Stadium quirks still causing hang-ups

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August 16, 2010 // UPDATED 8:51 am - August 16, 2010
By: Gregory J. Scott
Gregory J. Scott
Blame the swirling wind. Blame the tricky right field corner. Blame the grass infield and its drag on speeding ground balls. Heck, blame Minnie and Paul, and the alleged glare they’re sending toward the batter’s box.

Just don’t blame the color of the “batter’s eye,” the large wall in center field; team management took care of that over the All-Star Break, painting it darker and flatter.

For two months now, Twins players have wrung their hands over Target Field’s quirks, worrying that the stadium’s design has dampened their offensive power. Home runs are way down this year. Only Oakland’s Coliseum has yielded on average fewer per game. Joe Mauer hasn’t knocked one out of the park yet. And stat watchers have noted that Target Field yields about two ground-ball double plays per game, a 20 percent increase from last year at the Metrodome, which had a hitter-friendly artificial surface.

Team management has taken the complaints seriously.

Aside from repainting the batter’s eye, the team has sent scouts to other sunny stadiums to study glare-reduction strategies.

But the worries keep mounting. Michael Cuddyer has told reporters that the trees in front of the batter’s eye cast shifting shadows that cause problems for batters. Cuddyer also has issues with the limestone overhang in right field. The jutting piece of wall has caused him to guess on caroming fly balls — sometimes wrongly, as he did in a recent game against the Royals that allowed an easy triple for Jose Guillen. And the wind — one of the most convenient scapegoats in an outdoor stadium — remains a little-understood X factor.

Still, not all stats incriminate the stadium. The Twins still have the best record at home in the American League Central (33-20, as of this writing, tied with the White Sox). Their home batting average of .291 is third in the majors — which could actually be aided by the stadium’s minuscule foul territory.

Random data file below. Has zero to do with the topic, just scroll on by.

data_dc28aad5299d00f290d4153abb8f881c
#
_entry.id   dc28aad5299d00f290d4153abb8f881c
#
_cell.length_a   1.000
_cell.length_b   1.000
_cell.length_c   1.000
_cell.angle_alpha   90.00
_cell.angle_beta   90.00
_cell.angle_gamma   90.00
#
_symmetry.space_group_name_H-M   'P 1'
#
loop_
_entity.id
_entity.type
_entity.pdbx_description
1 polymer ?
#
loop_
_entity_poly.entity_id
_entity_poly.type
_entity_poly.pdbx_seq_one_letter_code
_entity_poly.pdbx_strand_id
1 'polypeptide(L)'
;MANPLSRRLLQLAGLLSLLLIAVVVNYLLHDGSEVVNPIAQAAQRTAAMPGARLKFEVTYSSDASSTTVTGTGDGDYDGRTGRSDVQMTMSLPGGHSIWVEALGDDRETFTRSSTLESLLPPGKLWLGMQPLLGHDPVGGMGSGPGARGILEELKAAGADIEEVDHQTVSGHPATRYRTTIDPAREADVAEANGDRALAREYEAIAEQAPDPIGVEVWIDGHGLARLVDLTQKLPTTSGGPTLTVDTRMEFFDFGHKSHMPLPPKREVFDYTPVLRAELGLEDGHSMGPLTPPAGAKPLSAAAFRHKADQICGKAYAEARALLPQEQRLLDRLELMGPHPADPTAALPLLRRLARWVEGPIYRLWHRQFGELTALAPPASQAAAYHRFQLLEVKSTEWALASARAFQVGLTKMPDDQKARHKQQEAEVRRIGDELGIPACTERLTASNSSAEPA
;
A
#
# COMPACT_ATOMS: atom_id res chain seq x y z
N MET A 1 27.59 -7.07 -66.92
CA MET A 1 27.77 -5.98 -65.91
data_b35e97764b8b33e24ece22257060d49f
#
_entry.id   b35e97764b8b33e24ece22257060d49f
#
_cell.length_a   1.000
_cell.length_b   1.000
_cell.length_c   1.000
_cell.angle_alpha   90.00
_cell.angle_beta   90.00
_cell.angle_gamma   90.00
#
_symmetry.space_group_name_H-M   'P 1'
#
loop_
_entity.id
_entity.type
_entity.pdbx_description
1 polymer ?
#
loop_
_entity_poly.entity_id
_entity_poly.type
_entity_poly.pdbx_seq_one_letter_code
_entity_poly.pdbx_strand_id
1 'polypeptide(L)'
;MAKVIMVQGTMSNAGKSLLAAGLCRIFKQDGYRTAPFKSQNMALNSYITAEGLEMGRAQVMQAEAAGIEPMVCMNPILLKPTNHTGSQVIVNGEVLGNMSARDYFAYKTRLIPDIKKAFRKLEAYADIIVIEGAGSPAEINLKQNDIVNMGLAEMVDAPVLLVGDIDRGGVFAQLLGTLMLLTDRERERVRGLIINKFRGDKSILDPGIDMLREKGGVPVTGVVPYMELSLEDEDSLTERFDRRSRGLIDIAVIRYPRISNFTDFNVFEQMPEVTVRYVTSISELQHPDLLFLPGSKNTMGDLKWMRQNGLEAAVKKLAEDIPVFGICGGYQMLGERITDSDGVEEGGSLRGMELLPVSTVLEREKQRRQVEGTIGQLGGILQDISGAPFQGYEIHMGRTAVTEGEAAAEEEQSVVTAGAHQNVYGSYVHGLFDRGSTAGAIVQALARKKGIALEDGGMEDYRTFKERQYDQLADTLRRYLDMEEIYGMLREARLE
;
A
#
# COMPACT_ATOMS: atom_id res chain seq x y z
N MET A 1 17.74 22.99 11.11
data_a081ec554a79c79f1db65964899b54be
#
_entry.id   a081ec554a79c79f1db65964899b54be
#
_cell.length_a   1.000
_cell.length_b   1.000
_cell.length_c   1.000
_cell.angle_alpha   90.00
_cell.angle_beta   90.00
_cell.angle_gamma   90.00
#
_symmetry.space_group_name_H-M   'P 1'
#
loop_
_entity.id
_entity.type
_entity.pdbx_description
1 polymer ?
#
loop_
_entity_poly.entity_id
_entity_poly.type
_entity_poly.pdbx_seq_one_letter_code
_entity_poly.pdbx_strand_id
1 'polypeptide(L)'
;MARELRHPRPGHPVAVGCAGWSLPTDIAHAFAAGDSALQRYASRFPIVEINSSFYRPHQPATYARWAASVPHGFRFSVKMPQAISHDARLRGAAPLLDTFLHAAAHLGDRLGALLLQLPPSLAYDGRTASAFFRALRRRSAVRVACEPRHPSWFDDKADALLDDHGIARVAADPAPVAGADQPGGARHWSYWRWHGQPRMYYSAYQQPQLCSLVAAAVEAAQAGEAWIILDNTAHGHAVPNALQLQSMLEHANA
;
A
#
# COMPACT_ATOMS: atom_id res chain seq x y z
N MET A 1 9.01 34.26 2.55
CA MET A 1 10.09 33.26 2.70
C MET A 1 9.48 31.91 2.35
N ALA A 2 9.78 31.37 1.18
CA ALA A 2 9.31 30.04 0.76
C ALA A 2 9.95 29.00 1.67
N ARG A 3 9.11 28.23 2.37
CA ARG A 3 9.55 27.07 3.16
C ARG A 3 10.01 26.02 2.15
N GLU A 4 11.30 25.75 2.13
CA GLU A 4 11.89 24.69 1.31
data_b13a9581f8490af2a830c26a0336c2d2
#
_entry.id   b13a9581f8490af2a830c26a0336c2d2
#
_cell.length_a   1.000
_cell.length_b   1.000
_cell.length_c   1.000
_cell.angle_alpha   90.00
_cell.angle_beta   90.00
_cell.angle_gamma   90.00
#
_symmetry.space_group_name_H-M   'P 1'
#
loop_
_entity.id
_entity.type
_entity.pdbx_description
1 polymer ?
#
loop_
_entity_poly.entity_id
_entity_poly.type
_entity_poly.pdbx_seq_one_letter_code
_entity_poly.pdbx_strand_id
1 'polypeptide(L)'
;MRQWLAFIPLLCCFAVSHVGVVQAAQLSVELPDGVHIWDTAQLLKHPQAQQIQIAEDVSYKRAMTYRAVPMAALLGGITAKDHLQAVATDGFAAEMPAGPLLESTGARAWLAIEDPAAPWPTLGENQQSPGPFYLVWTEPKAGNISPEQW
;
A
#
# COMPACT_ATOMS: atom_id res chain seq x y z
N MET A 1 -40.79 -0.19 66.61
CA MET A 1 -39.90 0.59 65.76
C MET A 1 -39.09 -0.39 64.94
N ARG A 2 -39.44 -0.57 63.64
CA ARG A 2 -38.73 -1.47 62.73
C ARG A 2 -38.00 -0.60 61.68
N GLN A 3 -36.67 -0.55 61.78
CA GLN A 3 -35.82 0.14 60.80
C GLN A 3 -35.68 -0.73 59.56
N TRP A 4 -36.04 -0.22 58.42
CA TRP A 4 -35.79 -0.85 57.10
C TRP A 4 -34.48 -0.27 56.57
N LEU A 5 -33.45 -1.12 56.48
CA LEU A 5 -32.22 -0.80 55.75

Team officials wouldn’t comment on whether more changes were coming to Target Field. Or if changes were even needed. In a game as mental as baseball, perceptions can be just as powerful as reality.

Hopefully, the Twins can ditch their hang-ups before the playoffs.

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Mn/DOT to deliver plan for median

Target Field, as observers have already pointed out, has been designed to a T. But that attention to detail doesn’t necessarily stretch to the facility’s immediate surroundings. Some say
a small little eyesore visible from Target Plaza has been ruining an
otherwise gorgeous stadium environment.

The culprit? A weedy strip of median running alongside Interstate 394, visible just below the Twins’ “Tradition Wall.” For months, team management, the Minnesota Ballpark Authority and 2020 Partners have made a concerted effort to prod the Minnesota Department of Transportation (Mn/DOT) toward sprucing up the patch.

Landscape design firm Oslund and Associates, the firm that designed Target Plaza, has been called on to help suggest improvements. And Vincent James Associates Architects (VJAA) presented a preliminary improvement plan to the city. But the responsibility of the final design lies solely with Mn/DOT, who will implement any changes in-house.

Mn/DOT’s proposal for a redesign was expected the first week of August. But according to department spokesperson Kent Barnard, VJAA’s plans, which called for lots of vegetation, proved “too difficult” for the “harsh environment” of the median.

“We’ve looked at a few things, but it hasn’t been finalized yet,” Barnard said. He expects a new plan to be ready by mid-August.